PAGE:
The small number of volunteers of various backgrounds has been working over the past few months on what they hope will become a community-driven project.
Their vision: a centrally located, environmentally sustainable and cost-efficient building run and supported by the people of Hay River. The building would provide an inclusive space for all members of the community, not-for-profit organizations, local artists, local food producers and more.
Spokesperson for the group and building concept creator Francois Lamy said the community is lacking a common-use space and a gallery and studio space.
“The main idea is to have a hub for the Hub – a real community place where people can go,” said Lamy. “It’s open every day, it’s alcohol free and it’s open to everyone. It goes without saying that the community needs a space for the arts.”
So Lamy and four other members of the group – with backgrounds ranging from agriculture to art – came together to dream big. The plan involves a vertical greenhouse, a coffee house, daycare, studio and art space, dock, meeting rooms and more.
The zero-emission building they envision will be located at the centre of town, by the river, and would become a social and aesthetic asset, with a goal to uplift and benefit the spirit of the community. The initial cost of the building can’t be projected but could be in the high millions, said Lamy.
The building will incorporate environmentally sustainable technology such pellet boilers, solar panels and natural compounds for construction, which is driving the cost. Lamy said better to spend now to save later.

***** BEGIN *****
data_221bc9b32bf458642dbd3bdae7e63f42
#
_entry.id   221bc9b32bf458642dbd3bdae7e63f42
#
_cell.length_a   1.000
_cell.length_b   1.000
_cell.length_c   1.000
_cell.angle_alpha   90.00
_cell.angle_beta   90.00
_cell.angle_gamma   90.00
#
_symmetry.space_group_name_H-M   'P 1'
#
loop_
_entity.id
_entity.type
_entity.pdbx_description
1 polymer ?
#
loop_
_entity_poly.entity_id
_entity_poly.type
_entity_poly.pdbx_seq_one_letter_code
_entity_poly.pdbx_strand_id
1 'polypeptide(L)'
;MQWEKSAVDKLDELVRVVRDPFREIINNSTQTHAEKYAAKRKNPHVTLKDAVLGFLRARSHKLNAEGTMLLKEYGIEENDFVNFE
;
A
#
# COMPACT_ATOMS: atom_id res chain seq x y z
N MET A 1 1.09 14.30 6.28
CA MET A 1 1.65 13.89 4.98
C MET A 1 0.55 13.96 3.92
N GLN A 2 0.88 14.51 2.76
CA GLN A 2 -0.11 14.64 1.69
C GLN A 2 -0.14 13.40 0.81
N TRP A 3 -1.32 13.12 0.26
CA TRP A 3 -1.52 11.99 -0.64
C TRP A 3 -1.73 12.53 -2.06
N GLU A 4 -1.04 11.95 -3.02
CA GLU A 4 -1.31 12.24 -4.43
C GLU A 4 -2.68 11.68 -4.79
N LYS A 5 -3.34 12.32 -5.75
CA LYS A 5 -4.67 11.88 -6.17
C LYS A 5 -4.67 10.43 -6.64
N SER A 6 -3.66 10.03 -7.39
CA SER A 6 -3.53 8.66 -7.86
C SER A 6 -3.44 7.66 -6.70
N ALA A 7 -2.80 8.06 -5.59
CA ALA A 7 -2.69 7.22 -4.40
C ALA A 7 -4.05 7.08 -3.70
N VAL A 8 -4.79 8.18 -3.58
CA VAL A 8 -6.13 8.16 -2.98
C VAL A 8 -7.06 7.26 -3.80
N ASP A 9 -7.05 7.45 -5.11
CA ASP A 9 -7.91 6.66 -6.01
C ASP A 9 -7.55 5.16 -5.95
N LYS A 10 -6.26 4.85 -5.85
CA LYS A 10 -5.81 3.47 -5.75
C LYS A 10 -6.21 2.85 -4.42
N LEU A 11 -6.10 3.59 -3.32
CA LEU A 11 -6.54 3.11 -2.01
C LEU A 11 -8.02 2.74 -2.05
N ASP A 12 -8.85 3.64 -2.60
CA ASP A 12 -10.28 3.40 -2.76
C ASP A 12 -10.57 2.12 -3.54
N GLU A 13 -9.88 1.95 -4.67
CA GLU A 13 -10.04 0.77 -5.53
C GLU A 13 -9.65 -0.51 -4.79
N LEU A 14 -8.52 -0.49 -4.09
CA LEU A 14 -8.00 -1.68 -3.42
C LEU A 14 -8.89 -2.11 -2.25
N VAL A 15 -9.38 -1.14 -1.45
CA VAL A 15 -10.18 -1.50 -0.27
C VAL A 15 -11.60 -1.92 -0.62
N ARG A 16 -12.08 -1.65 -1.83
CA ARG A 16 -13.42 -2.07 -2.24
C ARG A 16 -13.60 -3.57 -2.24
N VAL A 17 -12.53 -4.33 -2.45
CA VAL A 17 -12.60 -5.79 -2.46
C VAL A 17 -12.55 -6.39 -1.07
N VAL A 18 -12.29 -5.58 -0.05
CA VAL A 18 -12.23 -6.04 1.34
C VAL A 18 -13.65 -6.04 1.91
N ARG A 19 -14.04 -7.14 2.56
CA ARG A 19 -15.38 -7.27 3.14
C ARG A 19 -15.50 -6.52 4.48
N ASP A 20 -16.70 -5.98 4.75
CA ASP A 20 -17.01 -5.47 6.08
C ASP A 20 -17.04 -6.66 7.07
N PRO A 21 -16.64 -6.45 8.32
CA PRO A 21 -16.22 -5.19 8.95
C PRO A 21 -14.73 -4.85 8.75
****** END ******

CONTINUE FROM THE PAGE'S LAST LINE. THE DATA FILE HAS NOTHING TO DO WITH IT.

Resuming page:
“Down the road it will be very cheap to run,” said Lamy. “That way you don’t run into problems of community groups trying to pay the bills.”
The working group is hoping to gather feedback, positive and negative, from individuals and community members. It is holding a public presentation in mid-April and currently has a survey circulating on Facebook.
This will help fill in the gaps of what could also be offered, or what might be currently lacking.
“I feel that this is the only thing this place needs,” said Lamy.
After their presentation they will compile all suggestions, rework their plan and look at completing a feasibility study.
The current timeline projects construction beginning in 2014 and the building opening in 2015.
The public meeting will be held at the NWT Centennial Library at 7 p.m. April 18.